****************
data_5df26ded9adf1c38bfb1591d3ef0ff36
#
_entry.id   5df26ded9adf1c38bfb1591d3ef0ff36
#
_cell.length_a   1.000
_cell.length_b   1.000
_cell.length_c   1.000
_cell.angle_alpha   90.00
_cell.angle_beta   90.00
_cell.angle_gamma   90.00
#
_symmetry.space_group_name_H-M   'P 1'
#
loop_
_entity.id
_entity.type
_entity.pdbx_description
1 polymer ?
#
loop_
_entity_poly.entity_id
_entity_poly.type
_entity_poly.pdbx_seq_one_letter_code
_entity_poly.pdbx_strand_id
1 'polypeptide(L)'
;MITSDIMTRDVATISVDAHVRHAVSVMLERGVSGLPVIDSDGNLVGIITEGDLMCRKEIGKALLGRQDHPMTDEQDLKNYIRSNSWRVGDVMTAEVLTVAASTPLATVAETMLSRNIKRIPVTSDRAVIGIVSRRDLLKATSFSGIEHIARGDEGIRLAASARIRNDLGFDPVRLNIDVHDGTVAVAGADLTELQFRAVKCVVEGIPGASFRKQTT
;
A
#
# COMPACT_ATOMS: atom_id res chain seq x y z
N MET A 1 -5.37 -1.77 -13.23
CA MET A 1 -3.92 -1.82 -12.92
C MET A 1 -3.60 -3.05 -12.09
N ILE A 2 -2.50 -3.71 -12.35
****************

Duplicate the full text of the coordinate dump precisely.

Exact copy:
data_5df26ded9adf1c38bfb1591d3ef0ff36
#
_entry.id   5df26ded9adf1c38bfb1591d3ef0ff36
#
_cell.length_a   1.000
_cell.length_b   1.000
_cell.length_c   1.000
_cell.angle_alpha   90.00
_cell.angle_beta   90.00
_cell.angle_gamma   90.00
#
_symmetry.space_group_name_H-M   'P 1'
#
loop_
_entity.id
_entity.type
_entity.pdbx_description
1 polymer ?
#
loop_
_entity_poly.entity_id
_entity_poly.type
_entity_poly.pdbx_seq_one_letter_code
_entity_poly.pdbx_strand_id
1 'polypeptide(L)'
;MITSDIMTRDVATISVDAHVRHAVSVMLERGVSGLPVIDSDGNLVGIITEGDLMCRKEIGKALLGRQDHPMTDEQDLKNYIRSNSWRVGDVMTAEVLTVAASTPLATVAETMLSRNIKRIPVTSDRAVIGIVSRRDLLKATSFSGIEHIARGDEGIRLAASARIRNDLGFDPVRLNIDVHDGTVAVAGADLTELQFRAVKCVVEGIPGASFRKQTT
;
A
#
# COMPACT_ATOMS: atom_id res chain seq x y z
N MET A 1 -5.37 -1.77 -13.23
CA MET A 1 -3.92 -1.82 -12.92
C MET A 1 -3.60 -3.05 -12.09
N ILE A 2 -2.50 -3.71 -12.35